Dir. Yasuzo Masamura, 1964
Nicely rediscovered and released by Fantoma DVD, this is a tale of whacked-out obsession based on author Junichiro Tanizaki‘s novel. I’ve seen another film based on a book of his: “The Key,” which came out around this time, directed by Kon Ichikawa.
Kyouko Kishida plays Sonoko, a upper class housewife who begins an obsessive lesbian affair with a fellow student at her art college, Mitsuko, played by Ayako Wakao. Two complementary men (Mitsuko’s creepy fiance and Sonoko’s wimpy husband) provide the complications, though Mitsuko is the stormy center. From the get-go, the acting is set on level 10, and the action is reduced to a series of claustrophobic chambers, similar in feel to the anti-social level of “In the Realm of the Senses” and any number of S&M films from Japan (like the most wonderful “Wife to Be Sacrificed”). With the constant refrain of lover’s suicide, there’s no way this film could get translated for the west. And while death is a usual way out for lesbians in most films pre 1980, Manji’s lunacy goes beyond that, and in fact, Masamura has little to say about lesbianism per se.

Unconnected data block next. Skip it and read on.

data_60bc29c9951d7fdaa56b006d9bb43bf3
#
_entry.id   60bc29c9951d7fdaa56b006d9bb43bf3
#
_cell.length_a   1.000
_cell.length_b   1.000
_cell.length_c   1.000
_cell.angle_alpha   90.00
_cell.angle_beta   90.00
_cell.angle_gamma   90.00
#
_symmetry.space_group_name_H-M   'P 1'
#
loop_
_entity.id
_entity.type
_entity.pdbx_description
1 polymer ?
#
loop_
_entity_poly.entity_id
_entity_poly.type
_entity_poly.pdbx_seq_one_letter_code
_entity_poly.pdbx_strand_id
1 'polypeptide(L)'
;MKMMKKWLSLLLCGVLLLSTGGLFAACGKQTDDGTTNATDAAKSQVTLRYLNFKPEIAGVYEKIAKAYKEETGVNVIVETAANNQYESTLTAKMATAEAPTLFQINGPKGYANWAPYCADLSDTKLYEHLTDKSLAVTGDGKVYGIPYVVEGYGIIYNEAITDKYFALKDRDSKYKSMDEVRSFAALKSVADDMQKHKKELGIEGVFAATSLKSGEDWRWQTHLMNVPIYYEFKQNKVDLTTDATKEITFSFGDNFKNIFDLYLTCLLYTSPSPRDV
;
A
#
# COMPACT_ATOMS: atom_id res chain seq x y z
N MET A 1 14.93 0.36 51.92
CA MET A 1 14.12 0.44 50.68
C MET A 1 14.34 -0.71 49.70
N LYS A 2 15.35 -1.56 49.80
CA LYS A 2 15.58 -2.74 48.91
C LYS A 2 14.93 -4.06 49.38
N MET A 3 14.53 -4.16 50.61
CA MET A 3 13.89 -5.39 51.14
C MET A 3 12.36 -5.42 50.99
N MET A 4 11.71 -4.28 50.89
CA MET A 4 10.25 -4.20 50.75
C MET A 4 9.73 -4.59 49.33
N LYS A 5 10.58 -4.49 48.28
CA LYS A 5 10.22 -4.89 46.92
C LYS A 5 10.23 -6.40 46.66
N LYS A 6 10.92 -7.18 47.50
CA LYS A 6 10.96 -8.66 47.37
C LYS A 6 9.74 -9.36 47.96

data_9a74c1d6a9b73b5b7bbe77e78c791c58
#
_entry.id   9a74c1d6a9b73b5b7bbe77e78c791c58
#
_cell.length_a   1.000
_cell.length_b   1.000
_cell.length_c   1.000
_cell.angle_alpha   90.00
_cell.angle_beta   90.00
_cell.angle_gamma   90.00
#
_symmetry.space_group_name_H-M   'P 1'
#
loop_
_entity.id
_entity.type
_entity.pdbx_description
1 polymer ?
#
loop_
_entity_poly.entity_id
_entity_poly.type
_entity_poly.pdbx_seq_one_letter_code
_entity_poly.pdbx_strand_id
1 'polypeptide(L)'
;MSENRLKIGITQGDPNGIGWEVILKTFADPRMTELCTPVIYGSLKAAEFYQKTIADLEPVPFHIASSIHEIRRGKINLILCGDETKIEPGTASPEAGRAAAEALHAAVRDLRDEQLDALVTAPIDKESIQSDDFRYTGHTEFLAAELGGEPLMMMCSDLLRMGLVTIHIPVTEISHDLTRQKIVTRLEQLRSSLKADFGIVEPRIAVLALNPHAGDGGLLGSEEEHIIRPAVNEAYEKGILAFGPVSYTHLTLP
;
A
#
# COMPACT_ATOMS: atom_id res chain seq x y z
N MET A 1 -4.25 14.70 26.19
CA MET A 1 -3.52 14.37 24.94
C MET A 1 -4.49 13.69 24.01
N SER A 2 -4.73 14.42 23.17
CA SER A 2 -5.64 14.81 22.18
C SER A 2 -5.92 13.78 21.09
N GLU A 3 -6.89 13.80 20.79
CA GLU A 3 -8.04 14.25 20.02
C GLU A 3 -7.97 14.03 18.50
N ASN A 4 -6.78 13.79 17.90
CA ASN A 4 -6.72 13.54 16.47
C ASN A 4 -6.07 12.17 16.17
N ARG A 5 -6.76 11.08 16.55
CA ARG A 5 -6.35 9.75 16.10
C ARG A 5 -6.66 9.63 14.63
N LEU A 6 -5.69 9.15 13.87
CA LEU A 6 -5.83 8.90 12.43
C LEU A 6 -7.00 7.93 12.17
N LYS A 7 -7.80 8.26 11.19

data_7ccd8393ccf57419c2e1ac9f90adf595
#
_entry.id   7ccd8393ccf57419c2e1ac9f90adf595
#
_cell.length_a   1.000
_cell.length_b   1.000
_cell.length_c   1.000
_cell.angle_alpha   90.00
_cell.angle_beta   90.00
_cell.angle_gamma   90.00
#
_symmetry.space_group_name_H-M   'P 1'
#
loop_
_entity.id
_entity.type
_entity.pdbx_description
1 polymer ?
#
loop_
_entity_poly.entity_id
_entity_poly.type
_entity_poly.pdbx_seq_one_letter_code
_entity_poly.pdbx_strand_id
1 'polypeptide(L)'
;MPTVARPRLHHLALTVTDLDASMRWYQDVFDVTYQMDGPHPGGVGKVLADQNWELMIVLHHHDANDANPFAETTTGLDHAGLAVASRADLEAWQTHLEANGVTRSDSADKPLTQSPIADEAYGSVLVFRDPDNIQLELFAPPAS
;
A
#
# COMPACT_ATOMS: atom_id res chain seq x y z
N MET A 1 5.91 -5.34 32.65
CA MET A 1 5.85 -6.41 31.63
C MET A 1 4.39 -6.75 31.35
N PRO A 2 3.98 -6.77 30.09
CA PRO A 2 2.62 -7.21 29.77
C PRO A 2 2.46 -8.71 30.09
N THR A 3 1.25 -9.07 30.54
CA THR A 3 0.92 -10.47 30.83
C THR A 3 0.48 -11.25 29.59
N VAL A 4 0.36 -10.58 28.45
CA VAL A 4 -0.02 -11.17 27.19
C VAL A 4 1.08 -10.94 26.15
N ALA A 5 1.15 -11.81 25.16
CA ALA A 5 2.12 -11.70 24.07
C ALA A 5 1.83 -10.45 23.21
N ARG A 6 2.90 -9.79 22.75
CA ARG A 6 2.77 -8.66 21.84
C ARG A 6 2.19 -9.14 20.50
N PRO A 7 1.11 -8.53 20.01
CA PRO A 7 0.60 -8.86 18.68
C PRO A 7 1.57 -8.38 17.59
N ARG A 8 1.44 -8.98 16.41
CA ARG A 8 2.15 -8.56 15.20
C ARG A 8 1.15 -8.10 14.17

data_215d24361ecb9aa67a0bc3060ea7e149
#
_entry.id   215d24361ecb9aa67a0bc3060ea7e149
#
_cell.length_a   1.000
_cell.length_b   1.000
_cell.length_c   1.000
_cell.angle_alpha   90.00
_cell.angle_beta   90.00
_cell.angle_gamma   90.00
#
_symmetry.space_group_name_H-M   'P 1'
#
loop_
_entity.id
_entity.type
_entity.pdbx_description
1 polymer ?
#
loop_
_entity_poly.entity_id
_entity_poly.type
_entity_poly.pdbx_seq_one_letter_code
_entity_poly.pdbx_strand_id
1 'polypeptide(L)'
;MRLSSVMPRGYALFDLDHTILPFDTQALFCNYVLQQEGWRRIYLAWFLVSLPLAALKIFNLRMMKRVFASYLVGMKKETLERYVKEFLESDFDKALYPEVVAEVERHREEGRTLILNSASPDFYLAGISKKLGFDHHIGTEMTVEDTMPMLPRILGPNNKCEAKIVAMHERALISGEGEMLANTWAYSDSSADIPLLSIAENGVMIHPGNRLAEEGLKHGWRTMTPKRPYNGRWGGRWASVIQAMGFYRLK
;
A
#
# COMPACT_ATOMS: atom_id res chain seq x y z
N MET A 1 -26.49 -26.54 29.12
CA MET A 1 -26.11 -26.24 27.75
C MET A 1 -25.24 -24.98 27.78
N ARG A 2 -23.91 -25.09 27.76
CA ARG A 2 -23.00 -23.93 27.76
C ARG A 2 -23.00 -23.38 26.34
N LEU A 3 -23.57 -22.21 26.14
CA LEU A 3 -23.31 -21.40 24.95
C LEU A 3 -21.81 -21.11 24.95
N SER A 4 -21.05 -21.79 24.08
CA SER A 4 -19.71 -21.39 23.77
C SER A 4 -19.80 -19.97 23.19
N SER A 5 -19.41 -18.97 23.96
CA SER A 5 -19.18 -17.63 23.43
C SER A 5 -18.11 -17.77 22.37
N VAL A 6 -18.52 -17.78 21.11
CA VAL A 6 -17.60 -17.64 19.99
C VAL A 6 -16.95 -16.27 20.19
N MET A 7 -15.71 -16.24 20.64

Sonoko has an attachment to Mitsuko more along the lines of “Death in Venice”–Mitsuko as unobtainable art object and beauty personified, who attracts (and destroys) men and women alike.
Pretty funny all the way through, and I’m not sure how much was intentional.
The DVD transfer is okay. Full Toho-scope ratio, but there’s a strange blue-green pall to the film (though reds and whites look fine). There’s a brief 30 seconds where a really awful print has been used to, I assume, fill in the gap missing from the original negative.

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